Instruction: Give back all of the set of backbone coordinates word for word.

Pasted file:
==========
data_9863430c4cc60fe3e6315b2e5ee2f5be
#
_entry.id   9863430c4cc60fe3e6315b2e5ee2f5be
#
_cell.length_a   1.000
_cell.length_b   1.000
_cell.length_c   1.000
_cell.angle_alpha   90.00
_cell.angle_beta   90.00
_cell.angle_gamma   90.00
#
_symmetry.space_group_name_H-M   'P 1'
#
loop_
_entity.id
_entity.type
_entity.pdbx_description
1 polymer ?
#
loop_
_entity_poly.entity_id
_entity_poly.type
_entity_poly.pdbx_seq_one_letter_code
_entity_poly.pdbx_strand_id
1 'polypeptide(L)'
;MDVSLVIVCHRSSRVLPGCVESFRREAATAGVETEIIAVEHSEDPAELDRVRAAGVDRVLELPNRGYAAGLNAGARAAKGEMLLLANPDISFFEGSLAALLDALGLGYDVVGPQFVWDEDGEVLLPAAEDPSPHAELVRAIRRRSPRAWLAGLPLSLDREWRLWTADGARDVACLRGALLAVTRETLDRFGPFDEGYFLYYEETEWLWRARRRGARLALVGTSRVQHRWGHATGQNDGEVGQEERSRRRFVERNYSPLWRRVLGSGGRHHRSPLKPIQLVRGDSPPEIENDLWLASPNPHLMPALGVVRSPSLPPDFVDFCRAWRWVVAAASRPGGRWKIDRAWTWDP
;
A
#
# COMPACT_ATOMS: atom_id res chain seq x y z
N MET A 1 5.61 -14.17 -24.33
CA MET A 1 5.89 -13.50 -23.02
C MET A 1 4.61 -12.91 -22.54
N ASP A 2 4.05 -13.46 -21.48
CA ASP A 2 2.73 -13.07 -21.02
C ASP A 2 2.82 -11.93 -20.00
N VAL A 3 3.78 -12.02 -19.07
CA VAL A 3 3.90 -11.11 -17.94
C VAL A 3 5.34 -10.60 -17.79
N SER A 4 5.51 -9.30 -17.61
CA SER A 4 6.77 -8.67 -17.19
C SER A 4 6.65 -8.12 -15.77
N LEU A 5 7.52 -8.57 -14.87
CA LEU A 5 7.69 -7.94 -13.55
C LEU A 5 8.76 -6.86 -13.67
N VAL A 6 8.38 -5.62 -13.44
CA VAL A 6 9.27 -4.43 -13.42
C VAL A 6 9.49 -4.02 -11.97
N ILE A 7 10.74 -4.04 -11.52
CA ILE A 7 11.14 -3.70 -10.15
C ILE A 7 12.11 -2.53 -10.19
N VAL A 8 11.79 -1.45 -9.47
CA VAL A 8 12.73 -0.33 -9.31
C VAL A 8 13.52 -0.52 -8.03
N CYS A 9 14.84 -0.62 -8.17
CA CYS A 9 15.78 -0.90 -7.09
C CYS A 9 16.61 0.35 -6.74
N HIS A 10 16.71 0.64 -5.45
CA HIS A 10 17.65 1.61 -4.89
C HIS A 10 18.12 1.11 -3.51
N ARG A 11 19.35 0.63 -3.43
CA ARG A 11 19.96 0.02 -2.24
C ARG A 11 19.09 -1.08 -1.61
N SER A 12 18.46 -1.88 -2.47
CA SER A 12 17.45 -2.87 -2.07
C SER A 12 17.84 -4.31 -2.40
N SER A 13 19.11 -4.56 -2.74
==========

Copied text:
data_9863430c4cc60fe3e6315b2e5ee2f5be
#
_entry.id   9863430c4cc60fe3e6315b2e5ee2f5be
#
_cell.length_a   1.000
_cell.length_b   1.000
_cell.length_c   1.000
_cell.angle_alpha   90.00
_cell.angle_beta   90.00
_cell.angle_gamma   90.00
#
_symmetry.space_group_name_H-M   'P 1'
#
loop_
_entity.id
_entity.type
_entity.pdbx_description
1 polymer ?
#
loop_
_entity_poly.entity_id
_entity_poly.type
_entity_poly.pdbx_seq_one_letter_code
_entity_poly.pdbx_strand_id
1 'polypeptide(L)'
;MDVSLVIVCHRSSRVLPGCVESFRREAATAGVETEIIAVEHSEDPAELDRVRAAGVDRVLELPNRGYAAGLNAGARAAKGEMLLLANPDISFFEGSLAALLDALGLGYDVVGPQFVWDEDGEVLLPAAEDPSPHAELVRAIRRRSPRAWLAGLPLSLDREWRLWTADGARDVACLRGALLAVTRETLDRFGPFDEGYFLYYEETEWLWRARRRGARLALVGTSRVQHRWGHATGQNDGEVGQEERSRRRFVERNYSPLWRRVLGSGGRHHRSPLKPIQLVRGDSPPEIENDLWLASPNPHLMPALGVVRSPSLPPDFVDFCRAWRWVVAAASRPGGRWKIDRAWTWDP
;
A
#
# COMPACT_ATOMS: atom_id res chain seq x y z
N MET A 1 5.61 -14.17 -24.33
CA MET A 1 5.89 -13.50 -23.02
C MET A 1 4.61 -12.91 -22.54
N ASP A 2 4.05 -13.46 -21.48
CA ASP A 2 2.73 -13.07 -21.02
C ASP A 2 2.82 -11.93 -20.00
N VAL A 3 3.78 -12.02 -19.07
CA VAL A 3 3.90 -11.11 -17.94
C VAL A 3 5.34 -10.60 -17.79
N SER A 4 5.51 -9.30 -17.61
CA SER A 4 6.77 -8.67 -17.19
C SER A 4 6.65 -8.12 -15.77
N LEU A 5 7.52 -8.57 -14.87
CA LEU A 5 7.69 -7.94 -13.55
C LEU A 5 8.76 -6.86 -13.67
N VAL A 6 8.38 -5.62 -13.44
CA VAL A 6 9.27 -4.43 -13.42
C VAL A 6 9.49 -4.02 -11.97
N ILE A 7 10.74 -4.04 -11.52
CA ILE A 7 11.14 -3.70 -10.15
C ILE A 7 12.11 -2.53 -10.19
N VAL A 8 11.79 -1.45 -9.47
CA VAL A 8 12.73 -0.33 -9.31
C VAL A 8 13.52 -0.52 -8.03
N CYS A 9 14.84 -0.62 -8.17
CA CYS A 9 15.78 -0.90 -7.09
C CYS A 9 16.61 0.35 -6.74
N HIS A 10 16.71 0.64 -5.45
CA HIS A 10 17.65 1.61 -4.89
C HIS A 10 18.12 1.11 -3.51
N ARG A 11 19.35 0.63 -3.43
CA ARG A 11 19.96 0.02 -2.24
C ARG A 11 19.09 -1.08 -1.61
N SER A 12 18.46 -1.88 -2.47
CA SER A 12 17.45 -2.87 -2.07
C SER A 12 17.84 -4.31 -2.40
N SER A 13 19.11 -4.56 -2.74